Ann Francke: Should we all be more like social enterprises?
11 February 2016 -
Big business has always had its critics, but many companies are now looking at reinventing themselves as a force for good with positive social values
CMI chief executive Ann Francke
Many people instinctively disapprove of ‘big business’. Watch Question Time and you’ll hear kneejerk applause as soon as politicians put the boot into corporations.
The criticism can be justified. VW’s reputation has been shredded by the emissions scandal. But it’s always been difficult for companies to reorient themselves around positive social impacts and behaviours.
Only recently, with the introduction of benefit corporation status, have directors in the US actually been able to give equal consideration to non-financial objectives.
However, the demands of customers are forcing companies to make their social objectives explicit. For young people, a positive social impact is often their number-one ask when it comes to choosing a product or service.
The tools to embed positive impact are falling into place. Sir Ronald Cohen explains in the winter edition of Professional Manager that a company’s performance against its stated social objectives can now be accurately measured.
Private-sector companies don’t have any wiggle room any more; they have to operate to positive social standards, otherwise they’ll lose their reputation, top talent and investor support.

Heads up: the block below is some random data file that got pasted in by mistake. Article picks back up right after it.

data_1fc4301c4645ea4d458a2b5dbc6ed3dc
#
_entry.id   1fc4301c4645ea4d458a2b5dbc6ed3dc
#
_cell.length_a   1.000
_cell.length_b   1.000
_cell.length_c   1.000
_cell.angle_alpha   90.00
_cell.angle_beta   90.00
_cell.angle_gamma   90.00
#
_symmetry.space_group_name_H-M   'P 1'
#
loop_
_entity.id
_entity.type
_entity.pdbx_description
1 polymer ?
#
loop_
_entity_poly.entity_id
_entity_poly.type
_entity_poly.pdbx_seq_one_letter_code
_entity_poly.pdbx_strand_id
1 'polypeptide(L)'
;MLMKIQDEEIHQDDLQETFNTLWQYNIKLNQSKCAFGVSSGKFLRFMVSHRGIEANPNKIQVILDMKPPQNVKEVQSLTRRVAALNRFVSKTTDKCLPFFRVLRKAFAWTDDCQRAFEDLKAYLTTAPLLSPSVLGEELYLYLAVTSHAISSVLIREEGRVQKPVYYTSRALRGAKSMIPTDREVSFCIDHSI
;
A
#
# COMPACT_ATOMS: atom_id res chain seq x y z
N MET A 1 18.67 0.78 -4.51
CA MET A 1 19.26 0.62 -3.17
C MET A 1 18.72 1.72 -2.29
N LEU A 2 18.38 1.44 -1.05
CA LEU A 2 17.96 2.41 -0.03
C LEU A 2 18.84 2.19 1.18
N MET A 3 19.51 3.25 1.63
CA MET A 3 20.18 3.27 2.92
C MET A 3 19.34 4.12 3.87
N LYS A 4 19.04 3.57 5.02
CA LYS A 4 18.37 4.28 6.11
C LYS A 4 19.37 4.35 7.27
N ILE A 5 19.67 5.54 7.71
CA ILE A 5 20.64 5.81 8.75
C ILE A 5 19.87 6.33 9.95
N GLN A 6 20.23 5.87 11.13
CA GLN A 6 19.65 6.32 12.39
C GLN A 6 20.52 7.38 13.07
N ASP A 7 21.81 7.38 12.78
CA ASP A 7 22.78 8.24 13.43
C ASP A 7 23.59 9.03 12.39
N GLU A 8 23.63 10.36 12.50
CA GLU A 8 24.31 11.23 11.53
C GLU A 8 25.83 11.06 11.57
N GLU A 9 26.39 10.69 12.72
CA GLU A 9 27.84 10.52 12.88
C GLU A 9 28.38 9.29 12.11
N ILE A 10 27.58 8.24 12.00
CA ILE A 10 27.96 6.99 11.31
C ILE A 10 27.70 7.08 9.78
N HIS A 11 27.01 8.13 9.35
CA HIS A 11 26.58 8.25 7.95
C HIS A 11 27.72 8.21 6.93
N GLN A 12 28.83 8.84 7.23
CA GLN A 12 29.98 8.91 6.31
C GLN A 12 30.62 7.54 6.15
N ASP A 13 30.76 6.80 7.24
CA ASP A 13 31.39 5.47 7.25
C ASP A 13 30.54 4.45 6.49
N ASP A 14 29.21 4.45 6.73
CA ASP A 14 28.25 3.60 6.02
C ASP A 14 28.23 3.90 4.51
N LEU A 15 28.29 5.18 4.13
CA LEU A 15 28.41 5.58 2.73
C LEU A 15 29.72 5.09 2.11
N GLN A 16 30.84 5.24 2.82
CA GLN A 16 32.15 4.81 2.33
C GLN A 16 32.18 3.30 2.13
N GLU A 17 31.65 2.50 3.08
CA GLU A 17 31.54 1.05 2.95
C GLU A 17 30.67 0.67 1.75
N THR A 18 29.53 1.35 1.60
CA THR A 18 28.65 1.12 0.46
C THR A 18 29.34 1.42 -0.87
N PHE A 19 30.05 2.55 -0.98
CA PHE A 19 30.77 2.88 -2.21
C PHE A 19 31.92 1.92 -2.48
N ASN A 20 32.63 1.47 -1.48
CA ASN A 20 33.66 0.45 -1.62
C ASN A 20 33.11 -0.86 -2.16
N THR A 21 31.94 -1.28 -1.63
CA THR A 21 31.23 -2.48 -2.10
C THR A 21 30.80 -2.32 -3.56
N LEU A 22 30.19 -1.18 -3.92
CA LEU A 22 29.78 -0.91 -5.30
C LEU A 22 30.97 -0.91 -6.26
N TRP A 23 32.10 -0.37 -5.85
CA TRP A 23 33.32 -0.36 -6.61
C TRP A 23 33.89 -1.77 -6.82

There is real intellectual impetus behind new types of corporate behaviour. Look at recent shortlists for CMI’s Management Book of the Year, and you’ll find many exhortations to ethical, socially responsible, purpose-driven management.
John Spedan Lewis, founder of the John Lewis Partnership, famously described his retail company as an ‘experiment’ in employee ownership and called for others to set up their own. I think we’ll see many private-sector companies recasting themselves around a set of new, positive social values.
We intend to celebrate this in 2016.
Previously, we have recognised Paul Polman for his work putting sustainability centre-stage at Unilever. This year, we will be honouring business leaders who do things a bit differently when we present our Gold Medal and Lifetime Achievement awards.
Jimmy Wales’s vision for Wikipedia is “a world in which every single person on the planet is given free access to the sum of all human knowledge”. This is truly noble stuff.
And Sir Ronald Cohen envisages a near-term future in which “people will sell the shares of companies if they’re disappointed with the impact they’re achieving”.
These are the kinds of leaders the world needs, and I can’t wait to present them with their awards at the President’s Dinner in March.
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